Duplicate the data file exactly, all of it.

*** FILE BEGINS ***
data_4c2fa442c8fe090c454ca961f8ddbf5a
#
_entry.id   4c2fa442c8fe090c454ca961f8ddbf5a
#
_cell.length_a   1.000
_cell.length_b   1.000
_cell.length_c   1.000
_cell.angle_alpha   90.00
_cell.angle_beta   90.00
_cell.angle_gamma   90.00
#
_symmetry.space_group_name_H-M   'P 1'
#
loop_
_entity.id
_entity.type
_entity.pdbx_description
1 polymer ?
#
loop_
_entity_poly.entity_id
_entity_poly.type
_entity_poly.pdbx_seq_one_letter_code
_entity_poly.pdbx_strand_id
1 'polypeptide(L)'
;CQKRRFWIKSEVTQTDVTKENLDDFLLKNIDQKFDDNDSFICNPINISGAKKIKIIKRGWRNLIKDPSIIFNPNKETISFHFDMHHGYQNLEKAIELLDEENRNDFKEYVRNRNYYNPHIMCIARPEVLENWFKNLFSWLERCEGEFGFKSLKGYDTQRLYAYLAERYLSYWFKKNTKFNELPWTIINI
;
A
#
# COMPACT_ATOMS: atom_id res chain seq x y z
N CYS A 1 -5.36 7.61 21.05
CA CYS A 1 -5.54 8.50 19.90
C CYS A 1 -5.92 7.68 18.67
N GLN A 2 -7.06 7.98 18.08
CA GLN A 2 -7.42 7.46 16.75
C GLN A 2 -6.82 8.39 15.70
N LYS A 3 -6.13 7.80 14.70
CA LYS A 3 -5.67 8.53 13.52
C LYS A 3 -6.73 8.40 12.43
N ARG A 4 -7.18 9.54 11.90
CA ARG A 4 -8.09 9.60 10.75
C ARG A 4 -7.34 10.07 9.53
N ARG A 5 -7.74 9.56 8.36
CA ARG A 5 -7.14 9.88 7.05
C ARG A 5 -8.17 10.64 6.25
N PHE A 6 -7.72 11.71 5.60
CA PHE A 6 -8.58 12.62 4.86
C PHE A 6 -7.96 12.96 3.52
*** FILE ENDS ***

data_4c2fa442c8fe090c454ca961f8ddbf5a
#
_entry.id   4c2fa442c8fe090c454ca961f8ddbf5a
#
_cell.length_a   1.000
_cell.length_b   1.000
_cell.length_c   1.000
_cell.angle_alpha   90.00
_cell.angle_beta   90.00
_cell.angle_gamma   90.00
#
_symmetry.space_group_name_H-M   'P 1'
#
loop_
_entity.id
_entity.type
_entity.pdbx_description
1 polymer ?
#
loop_
_entity_poly.entity_id
_entity_poly.type
_entity_poly.pdbx_seq_one_letter_code
_entity_poly.pdbx_strand_id
1 'polypeptide(L)'
;CQKRRFWIKSEVTQTDVTKENLDDFLLKNIDQKFDDNDSFICNPINISGAKKIKIIKRGWRNLIKDPSIIFNPNKETISFHFDMHHGYQNLEKAIELLDEENRNDFKEYVRNRNYYNPHIMCIARPEVLENWFKNLFSWLERCEGEFGFKSLKGYDTQRLYAYLAERYLSYWFKKNTKFNELPWTIINI
;
A
#
# COMPACT_ATOMS: atom_id res chain seq x y z
N CYS A 1 -5.36 7.61 21.05
CA CYS A 1 -5.54 8.50 19.90
C CYS A 1 -5.92 7.68 18.67
N GLN A 2 -7.06 7.98 18.08
CA GLN A 2 -7.42 7.46 16.75
C GLN A 2 -6.82 8.39 15.70
N LYS A 3 -6.13 7.80 14.70
CA LYS A 3 -5.67 8.53 13.52
C LYS A 3 -6.73 8.40 12.43
N ARG A 4 -7.18 9.54 11.90
CA ARG A 4 -8.09 9.60 10.75
C ARG A 4 -7.34 10.07 9.53
N ARG A 5 -7.74 9.56 8.36
CA ARG A 5 -7.14 9.88 7.05
C ARG A 5 -8.17 10.64 6.25
N PHE A 6 -7.72 11.71 5.60
CA PHE A 6 -8.58 12.62 4.86
C PHE A 6 -7.96 12.96 3.52